We ended the round at Connemara, right in front of the man who, as a young priest, patched together a community's idle land and desperate needs to build a golf course in the first place. We were able to not only meet Father Peter Waldron, but buy him a pint.

The point is the secondary courses were more fun than the primary layouts. Even now, with a new set of troubles - such as the collapse of the dollar - you can share a B&B near Carne for $50 each a night and play golf for $100 a round. Even in the middle of summer.

A few months ago, at Bandon Dunes, I sat in the lodge waiting out a frost delay. A couple of guys from California were talking about their next trip to Europe. We played a lot of the same places. But whereas I had always needed the assurance of a tee time in Europe, they had taken the search for real golf one step further. They simply played their way across the countryside. They often found a village before they found a course. They weren't afraid to play nine-hole courses.

I've never played St. Andrews, although I walked every inch of it during the six days I was there for the 2000 British Open. I did pay $120 to play Kingsbarns the week that course opened, and happened to get into a foursome with Herb Kohler, the toilet czar who built Whistling Straits in Wisconsin. The tee sheet was booked that morning. I sat in the bar and drank coffee hoping there might be an opening. There was.

But it was that week, staying above a post office in the town of Crail, that I played a wonderful seaside course established in the 1700s. And I was invited later to play a round at Glasgow Gailes, itself built in 1892, and the stout links course at Glasgow Golf Club.

On my way out of St. Andrews I swung past Edinburgh, and headed to North Berwick, home of the famous West Links and the stone wall that has been copied throughout the world. I was told I had a better chance of getting on the lesser-known Glen course. The starter looked me up and down and surmised I might be a candidate to join the senior group for their day of competition. He sent me over to meet George, an octogenarian wearing a cardigan sweater over a dress shirt and tie. George explained the competition and the ante: one British pound.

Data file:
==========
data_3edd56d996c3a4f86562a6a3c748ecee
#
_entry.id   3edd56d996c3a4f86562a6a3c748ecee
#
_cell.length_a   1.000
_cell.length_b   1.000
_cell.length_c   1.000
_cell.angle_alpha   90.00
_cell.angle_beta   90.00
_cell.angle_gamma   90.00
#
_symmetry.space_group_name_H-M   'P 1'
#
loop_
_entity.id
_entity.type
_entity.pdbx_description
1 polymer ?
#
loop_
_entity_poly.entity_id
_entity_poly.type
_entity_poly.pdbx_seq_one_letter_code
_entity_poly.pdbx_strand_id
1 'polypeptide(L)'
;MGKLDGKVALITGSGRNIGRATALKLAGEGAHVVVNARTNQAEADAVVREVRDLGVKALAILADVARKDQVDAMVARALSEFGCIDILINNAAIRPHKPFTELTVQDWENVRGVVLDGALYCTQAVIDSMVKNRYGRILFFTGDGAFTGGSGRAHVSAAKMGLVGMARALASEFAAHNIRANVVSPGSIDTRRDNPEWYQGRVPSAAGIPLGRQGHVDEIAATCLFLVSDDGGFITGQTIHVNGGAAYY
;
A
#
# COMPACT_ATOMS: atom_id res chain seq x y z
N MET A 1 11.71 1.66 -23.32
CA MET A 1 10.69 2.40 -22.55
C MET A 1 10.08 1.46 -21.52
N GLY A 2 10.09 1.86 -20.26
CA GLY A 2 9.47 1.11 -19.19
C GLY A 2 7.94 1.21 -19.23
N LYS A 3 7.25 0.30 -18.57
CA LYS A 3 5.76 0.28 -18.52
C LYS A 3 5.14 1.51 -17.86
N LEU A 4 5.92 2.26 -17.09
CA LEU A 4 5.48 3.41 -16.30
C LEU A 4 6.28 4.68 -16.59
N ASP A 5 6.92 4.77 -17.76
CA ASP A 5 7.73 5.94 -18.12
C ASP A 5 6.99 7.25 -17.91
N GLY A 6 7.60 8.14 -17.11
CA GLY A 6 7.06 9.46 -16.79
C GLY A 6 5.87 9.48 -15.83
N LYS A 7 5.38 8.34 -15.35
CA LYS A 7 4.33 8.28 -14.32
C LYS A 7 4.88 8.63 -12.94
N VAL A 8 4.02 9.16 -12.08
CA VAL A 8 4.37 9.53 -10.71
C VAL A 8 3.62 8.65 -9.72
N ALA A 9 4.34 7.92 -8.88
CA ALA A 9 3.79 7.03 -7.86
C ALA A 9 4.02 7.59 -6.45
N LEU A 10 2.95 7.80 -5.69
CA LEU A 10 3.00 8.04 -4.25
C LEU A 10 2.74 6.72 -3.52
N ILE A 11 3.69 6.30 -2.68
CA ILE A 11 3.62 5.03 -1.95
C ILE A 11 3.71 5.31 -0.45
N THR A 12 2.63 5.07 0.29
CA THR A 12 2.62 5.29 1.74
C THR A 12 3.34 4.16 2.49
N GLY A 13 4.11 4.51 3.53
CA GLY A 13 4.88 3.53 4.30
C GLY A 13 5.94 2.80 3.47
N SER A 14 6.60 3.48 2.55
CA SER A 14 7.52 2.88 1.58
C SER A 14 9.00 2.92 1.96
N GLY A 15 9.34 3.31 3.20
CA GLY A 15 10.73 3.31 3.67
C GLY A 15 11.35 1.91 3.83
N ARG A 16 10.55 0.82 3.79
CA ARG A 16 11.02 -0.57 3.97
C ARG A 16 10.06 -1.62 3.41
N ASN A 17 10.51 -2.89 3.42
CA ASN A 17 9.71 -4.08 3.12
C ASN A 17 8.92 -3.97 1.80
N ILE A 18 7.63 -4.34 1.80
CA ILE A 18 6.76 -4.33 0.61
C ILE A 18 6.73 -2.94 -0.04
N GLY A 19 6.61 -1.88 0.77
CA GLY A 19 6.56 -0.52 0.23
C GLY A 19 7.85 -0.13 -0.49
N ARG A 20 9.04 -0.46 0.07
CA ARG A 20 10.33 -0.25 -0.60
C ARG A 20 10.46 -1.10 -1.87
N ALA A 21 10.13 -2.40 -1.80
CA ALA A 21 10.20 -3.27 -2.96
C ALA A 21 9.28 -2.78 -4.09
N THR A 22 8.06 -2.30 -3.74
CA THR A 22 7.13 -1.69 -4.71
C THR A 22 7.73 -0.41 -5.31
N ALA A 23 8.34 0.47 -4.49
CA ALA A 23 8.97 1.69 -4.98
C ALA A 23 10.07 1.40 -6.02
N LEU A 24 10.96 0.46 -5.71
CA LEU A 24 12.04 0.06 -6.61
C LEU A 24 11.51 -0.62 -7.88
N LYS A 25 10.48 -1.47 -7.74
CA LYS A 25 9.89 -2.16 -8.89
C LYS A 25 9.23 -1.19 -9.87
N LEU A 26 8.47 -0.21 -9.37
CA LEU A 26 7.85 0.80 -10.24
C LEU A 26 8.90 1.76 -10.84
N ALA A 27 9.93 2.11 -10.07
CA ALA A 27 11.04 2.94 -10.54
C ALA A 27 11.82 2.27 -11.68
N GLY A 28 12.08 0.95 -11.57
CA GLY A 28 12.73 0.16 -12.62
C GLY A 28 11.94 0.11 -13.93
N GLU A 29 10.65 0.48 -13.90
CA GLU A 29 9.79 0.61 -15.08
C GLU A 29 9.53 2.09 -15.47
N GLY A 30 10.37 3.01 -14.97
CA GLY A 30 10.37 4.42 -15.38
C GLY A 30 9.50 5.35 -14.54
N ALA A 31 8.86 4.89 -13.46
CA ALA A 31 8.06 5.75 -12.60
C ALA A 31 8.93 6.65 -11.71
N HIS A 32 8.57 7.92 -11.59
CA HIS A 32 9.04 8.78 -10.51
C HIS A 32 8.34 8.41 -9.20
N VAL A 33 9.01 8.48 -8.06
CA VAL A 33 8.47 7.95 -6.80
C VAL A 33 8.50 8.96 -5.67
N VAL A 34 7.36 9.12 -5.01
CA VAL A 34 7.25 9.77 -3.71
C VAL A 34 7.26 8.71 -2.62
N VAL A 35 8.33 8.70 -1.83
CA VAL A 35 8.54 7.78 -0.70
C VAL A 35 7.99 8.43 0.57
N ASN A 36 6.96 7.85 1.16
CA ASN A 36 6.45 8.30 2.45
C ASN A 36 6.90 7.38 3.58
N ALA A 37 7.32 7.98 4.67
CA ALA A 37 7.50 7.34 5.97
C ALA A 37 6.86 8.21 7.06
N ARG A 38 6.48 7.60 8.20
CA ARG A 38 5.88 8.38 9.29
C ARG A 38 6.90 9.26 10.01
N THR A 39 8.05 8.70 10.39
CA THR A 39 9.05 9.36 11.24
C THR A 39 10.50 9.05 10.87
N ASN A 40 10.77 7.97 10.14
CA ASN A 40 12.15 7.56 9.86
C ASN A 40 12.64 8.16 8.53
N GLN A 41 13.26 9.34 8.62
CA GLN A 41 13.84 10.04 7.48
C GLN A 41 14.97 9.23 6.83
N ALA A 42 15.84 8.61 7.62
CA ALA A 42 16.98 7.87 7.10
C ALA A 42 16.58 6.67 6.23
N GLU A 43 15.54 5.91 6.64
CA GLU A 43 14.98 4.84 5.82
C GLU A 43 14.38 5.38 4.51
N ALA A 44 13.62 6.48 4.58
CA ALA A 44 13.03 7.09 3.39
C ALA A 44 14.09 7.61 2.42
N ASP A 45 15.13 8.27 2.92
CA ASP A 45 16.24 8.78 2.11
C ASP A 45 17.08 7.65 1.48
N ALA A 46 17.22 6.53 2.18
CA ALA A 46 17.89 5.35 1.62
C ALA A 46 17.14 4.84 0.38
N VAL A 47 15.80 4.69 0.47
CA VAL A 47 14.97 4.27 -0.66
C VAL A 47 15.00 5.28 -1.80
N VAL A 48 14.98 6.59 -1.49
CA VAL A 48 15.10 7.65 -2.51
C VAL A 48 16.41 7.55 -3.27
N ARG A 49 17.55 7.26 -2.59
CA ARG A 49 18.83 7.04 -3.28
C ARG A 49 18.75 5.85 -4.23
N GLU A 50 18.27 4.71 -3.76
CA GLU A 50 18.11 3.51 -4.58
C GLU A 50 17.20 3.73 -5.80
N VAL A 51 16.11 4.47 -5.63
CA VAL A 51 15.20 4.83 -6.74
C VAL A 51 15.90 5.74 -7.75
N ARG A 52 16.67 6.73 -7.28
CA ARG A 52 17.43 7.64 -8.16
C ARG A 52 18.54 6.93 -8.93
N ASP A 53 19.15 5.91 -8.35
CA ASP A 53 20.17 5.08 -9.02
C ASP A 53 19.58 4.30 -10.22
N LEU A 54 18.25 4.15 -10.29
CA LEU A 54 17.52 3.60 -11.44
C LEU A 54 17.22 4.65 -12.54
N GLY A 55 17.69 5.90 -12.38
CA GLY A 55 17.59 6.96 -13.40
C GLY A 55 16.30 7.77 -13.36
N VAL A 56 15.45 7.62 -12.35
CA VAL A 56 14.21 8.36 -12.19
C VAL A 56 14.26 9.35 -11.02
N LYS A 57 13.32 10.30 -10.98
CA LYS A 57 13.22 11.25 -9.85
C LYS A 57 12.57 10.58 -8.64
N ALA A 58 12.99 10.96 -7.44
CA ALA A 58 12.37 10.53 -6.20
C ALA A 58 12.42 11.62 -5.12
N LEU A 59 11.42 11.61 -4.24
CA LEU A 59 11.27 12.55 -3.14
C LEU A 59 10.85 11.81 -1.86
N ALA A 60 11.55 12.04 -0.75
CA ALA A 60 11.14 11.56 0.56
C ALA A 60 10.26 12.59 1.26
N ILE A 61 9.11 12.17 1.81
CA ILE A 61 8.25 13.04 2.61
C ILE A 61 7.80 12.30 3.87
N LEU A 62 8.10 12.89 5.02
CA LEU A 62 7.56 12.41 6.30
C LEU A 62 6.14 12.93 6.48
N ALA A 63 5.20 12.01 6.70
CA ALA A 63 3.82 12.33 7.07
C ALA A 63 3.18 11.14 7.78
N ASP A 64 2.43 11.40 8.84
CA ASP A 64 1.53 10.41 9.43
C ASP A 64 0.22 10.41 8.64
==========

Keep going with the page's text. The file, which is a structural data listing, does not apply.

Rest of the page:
I went back to pay my green fees - which were 25 pounds - and was informed that I would pay only five pounds because I was George's guest. I played with a retired Glasgow cop and a retired attorney. Our threesome won the competition - they readily accepted my handicap index - and I was honored and happy to buy a round later with my winnings.

The course was both seedy and spectacular, the way good links courses are. One par-3 was played along the beach. Views of the Firth of Forth were everywhere.

I'll never forget that day. Which is my point. Now, with the Internet and the overall popularity of golf in the British Isles - I'm dying to do Wales. There's no reason to play just the courses you're familiar with.

Venture out. Do your own research. Save money, and bank memories.

Blaine Newnham has covered golf for 50 years. He still cherishes the memory of following Ben Hogan for 18 holes during the first round of the 1966 U.S. Open at the Olympic Club in San Francisco. He worked then for the Oakland Tribune, where he covered the Oakland Raiders during the first three seasons of head coach John Madden. Blaine moved on to Eugene, Ore., in 1971 as sports editor and columnist, covering the 1972 Olympic Games in Munich. He was to cover five Olympics all together - Mexico City, Munich, Los Angeles, Seoul, and Athens - before retiring in early 2005 from the Seattle Times. He covered his first Masters in 1987 when Larry Mize chipped in to beat Greg Norman, and his last in 2005 when Tiger Woods chip teetered on the lip at No. 16 and rolled in. He saw Woods four straight major wins in 2000 and 2001, and Payne Stewart's birdie putt to win the U.S. Open at Pinehurst. Blaine plays golf at Wing Point Golf and Country Club on Bainbridge Island, Wash., where his current index is 12.6. In 2005, Blaine received the Northwest Golf Media Association's Distinguished Service Award. He and his wife, Joanna, live in Indianola, Wash., where the Dungeness crabs out-number the people.